Consider the specification of a Markov Decision Process according to the following figure. Code your own implementation of Value Iteration and compute the optimal policy as well as the optimum utilities for this challenge.
Indicate the original utilities you used in order to start the process. Provide at least 5 intermediate results (in terms of optimum utilities and policies) depending on the number of iterations needed for convergence as well as the final results. Describe your implementation and your convergence criterion. Report computation time and number of iterations.
Consider the criteria for accepting graduate students at the hypothetical Univ. of Excellence. Each candidate is evaluated according to four attributes:
- the grade point average (GPA)
- the quality of the undergraduate degree
- the publication record
- the strength of the recommendation letters
To simplify our example, let us discretize and limit the possible values of each attribute: Possible GPA scores are 4.0, 3.6, and 3.3; universities are categorized as rank_1, rank_2, and rank_3; publication record is a binary attribute - either the applicant has published previously or not; and recommendation letters are similarly binary, they are either good or normal. Finally, the candidates are classified into two classes: accepted, or P (for ‘positive’) and rejected, or N (for ‘negative’). Figure 2 provides an example of one possible decision tree determining acceptance.
An applicant doesn’t know this decision tree, but does have the data regarding twelve of last year’s applicants as in Table 1.
- a) Does the provided tree correctly categorize the provided examples?
- b) The applicant uses the decision tree algorithm shown in class (with the information gain computations for selecting split variables) to induce the decision tree employed by U. of E. officials. What tree will the algorithm come up with? Show the computations involved, in addition to the decision tree itself. [Hint: The information content of the examples before choosing any split variable is.
You have to find the attribute that has the highest information gain, where attribute A divides the examples into subsets, and p and n represent the number of positive and negative examples in subset.
- c) Is the tree that you got in part b) equivalent to the tree provided here (i.e., do the two trees classify every application in the same way)? If the answer is yes, explain whether this is a coincidence or not. If the answer is no, give an example of a data case that will be classified differently by the two trees.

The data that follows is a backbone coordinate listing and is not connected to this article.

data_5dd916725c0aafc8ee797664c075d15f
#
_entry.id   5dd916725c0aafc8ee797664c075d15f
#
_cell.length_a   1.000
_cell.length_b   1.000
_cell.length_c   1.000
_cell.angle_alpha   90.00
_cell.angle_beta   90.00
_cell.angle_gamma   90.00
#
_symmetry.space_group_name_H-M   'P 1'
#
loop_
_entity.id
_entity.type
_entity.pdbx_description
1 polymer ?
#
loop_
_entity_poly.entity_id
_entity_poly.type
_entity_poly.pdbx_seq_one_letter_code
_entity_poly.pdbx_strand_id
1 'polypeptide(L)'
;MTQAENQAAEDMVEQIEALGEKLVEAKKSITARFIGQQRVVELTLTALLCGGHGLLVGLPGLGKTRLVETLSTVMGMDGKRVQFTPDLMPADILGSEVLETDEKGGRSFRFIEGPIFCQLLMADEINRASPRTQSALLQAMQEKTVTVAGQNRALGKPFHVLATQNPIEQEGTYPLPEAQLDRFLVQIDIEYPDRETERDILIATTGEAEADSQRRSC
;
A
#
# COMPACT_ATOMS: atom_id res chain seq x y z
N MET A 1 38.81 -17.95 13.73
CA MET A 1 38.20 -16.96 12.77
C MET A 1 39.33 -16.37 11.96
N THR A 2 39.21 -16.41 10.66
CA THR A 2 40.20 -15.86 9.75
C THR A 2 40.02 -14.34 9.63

[1 3]^T , [0 2]^T , [0 1]^T , [0 0]^T
[1 5]^T , [1 6]^T , [3 3]^T
- (a) Plot the training points and, by inspection, draw a linear classifier that separates the data with maximum margin.
- (b) This linear SVM is parameterized by
h(x) = w^tx + b. Write the parameters w and b.
- (c) Suppose you observe an additional set of points, all from the positive class:
More positive points:
[-2 0]^T , [-2 1]^T , [-2 3]^T , [-1 0]^T , [-1 1]^T , [0 0]^T
What is the linear SVM (in terms of w and b) now?
Consider the chart below:
- (a) Notice that for the above graph there is a perfect linear separator for the two input classes.
Therefore, a single perceptron should be able to learn this classification task perfectly. Your task is to replicate the learning process, starting with a random perceptron with weights, where the weight 0 corresponds to the constant offset. For the inputs, just estimate their coordinates from the chart.
Start by adding the perceptron’s initial line of separation to the chart. Compute then how many samples are misclassified? Then, select an arbitrary misclassified sample and describe the computation of the weight update (you can choose = 1 or any other value; if you like you can experiment a bit to find a value that leads to efficient learning).
Illustrate the perceptron’s new line of division in the same chart or a different one, and give the number of misclassified samples. Repeat this process four more times so that you have a total of six lines (or fewer if your perceptron achieves perfect classification earlier).
You can generate the computations and/or graphs either by hand or by writing a simple computer program. If you write a program, please attach a printout, and let the program run until the perceptron achieves perfect classification (after how many steps?).
- (b) If your perceptron did not reach perfect classification, determine a set of weights that would achieve perfect classification, and draw the separating line for those weights.
- (c) Now assume that less information were available about the samples. For instance, consider we only know the value for 1 for each sample, which means that our perceptron has only two weights to classify the input as best as possible, i.e., it has weights 0 and 1 , where 0 is once again the weight for the constant offset 0 = 1. Draw a diagram that visualizes this one-dimensional classification task, and determine weights for a perceptron that does the task as best as possible (minimum error, i.e., minimum proportion of misclassified samples). Where does it separate the input space, and what is its error?
Consider the more difficult classification problem shown in the chart below:
- (a) As you certainly noticed, a single perceptron cannot do this classification task perfectly. Determine the minimum error that a single perceptron can reach, and show the dividing line in the input space for such a perceptron.
- (b) Clearly, we need a multi-layer perceptron to do this task perfectly. Develop such a system of connected perceptrons and write it down, together with the required weights for each unit. Illustrate the dividing lines for these perceptrons in a copy of the chart above.